That was the whole purpose of the massive funding for Proposition 22 in California, to get a license to treat their employees like crap.
Anyone who says that they voted for Prop 22 because they thought that it would
improve the lot of the Gypsy cab drivers and food delivery folks is either a
liar or an idiot:
Weeks after Proposition 22 went into effect in California and exempted some major tech firms from fully complying with labor laws, workers for rideshare and delivery apps in the state claim poor working conditions have persisted and pay has decreased.
Drivers and labor groups opposed Prop 22, saying it would allow companies to sidestep their obligations to provide benefits and standard minimum wages to their workers even as they make billions of dollars. But the measure passed at the ballot box.
“It’s clear that as soon as Prop 22 passed, it was open season to start cutting my pay again,” said Peter Young, a rideshare driver for four years in Los Angeles. “I’m looking for other work. I can’t keep doing this at this pay. I’m doing food delivery right now. Everyone is ordering food online so there’s demand. It’s just that what they are choosing to pay me isn’t reliable any more and it’s getting lower.”
“I was under the impression that I was going to get an additional $0.30 per mile after Prop 22,” said [Uber driver Ben] Valdez, but he hasn’t received that extra compensation because, according to Uber’s metrics, his pay exceeds their calculation of 120 percent of minimum wage.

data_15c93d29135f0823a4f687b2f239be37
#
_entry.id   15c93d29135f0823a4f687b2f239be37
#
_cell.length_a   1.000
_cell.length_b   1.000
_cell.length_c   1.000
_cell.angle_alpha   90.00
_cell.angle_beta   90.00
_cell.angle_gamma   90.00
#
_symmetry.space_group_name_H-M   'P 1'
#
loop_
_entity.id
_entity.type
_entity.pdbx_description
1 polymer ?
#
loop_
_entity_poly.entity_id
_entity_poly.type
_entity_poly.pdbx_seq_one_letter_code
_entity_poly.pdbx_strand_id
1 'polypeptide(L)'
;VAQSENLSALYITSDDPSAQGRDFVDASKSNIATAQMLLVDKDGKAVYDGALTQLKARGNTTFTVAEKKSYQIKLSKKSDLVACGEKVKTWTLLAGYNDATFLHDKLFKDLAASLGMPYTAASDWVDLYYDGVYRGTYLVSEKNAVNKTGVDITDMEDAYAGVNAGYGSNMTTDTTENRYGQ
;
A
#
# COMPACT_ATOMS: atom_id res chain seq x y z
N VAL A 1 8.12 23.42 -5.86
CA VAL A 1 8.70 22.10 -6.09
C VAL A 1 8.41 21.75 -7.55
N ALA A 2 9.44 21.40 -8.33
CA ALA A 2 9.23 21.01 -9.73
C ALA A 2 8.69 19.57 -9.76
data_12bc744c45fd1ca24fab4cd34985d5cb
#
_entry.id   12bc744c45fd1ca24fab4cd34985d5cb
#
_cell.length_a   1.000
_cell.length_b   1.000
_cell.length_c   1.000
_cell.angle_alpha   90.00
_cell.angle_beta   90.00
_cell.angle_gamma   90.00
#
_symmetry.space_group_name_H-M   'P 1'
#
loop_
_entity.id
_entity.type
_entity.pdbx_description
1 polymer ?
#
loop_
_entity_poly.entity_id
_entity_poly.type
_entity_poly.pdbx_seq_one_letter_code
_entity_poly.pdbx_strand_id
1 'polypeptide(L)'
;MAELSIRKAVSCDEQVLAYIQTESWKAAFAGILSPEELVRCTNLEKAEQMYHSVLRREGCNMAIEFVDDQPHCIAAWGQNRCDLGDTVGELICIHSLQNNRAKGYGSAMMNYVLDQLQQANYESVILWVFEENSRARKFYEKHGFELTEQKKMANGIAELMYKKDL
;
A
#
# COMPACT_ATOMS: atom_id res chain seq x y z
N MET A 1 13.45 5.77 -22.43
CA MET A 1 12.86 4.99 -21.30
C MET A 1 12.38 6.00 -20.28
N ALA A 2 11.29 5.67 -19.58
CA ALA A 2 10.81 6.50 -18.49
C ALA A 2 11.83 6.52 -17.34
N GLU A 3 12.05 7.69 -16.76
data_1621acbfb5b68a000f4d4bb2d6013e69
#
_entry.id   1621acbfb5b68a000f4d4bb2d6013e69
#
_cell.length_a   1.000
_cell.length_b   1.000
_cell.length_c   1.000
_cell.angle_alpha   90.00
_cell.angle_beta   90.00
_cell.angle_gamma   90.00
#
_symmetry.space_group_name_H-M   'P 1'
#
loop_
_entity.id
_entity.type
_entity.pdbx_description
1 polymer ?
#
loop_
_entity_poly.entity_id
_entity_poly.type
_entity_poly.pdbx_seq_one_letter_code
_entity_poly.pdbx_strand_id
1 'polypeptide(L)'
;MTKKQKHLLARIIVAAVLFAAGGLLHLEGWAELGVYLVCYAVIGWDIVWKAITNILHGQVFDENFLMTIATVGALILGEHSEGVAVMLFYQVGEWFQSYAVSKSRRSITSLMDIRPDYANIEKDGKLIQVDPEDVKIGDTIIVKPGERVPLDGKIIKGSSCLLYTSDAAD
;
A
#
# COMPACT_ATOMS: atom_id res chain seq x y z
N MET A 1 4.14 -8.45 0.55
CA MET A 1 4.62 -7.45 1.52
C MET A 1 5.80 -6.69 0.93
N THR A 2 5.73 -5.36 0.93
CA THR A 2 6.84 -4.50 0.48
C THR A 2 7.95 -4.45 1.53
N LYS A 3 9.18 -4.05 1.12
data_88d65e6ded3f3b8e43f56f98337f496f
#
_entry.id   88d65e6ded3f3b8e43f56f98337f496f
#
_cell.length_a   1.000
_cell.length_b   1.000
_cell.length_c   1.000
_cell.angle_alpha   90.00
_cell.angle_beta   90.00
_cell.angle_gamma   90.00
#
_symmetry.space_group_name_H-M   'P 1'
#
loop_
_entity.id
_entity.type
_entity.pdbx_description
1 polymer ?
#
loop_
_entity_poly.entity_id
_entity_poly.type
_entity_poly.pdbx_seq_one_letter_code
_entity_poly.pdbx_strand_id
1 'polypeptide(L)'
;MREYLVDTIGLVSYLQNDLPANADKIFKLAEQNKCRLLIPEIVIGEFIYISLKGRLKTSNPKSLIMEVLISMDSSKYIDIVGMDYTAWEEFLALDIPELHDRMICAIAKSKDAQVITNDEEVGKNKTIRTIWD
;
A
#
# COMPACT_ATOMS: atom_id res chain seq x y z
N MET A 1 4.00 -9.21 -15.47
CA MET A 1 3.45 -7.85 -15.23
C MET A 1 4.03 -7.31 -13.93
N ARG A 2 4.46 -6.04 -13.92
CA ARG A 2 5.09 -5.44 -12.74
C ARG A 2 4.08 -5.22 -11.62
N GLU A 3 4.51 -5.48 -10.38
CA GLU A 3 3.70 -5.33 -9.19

A study by labor economists at the University of California, Berkeley, in October 2019 found Prop 22 guarantees a minimum wage of $5.64 an hour, as only engaged time is accounted for in the wage calculations.
“A lot of drivers were duped because they expected they were magically going to be able to qualify for benefits that the companies made it sound like they were going to pay for up front and that drivers were going to be getting reimbursement for the mileage,” said Valdez. “They also made drivers believe that if Prop 22 didn’t pass then Uber and Lyft were going to leave the state of California because they couldn’t afford to pay drivers as employees.”
It's pretty simple. The gig companies won because they lied and because they spent a lot of money.
Start collecting signatures for a repeal, and come back again, and again.
Uber, Lyft, Doordash, and have lots of venture capital money, but no meaningful profits.
Between the lies, and the limits of their VCs, eventually they will lose.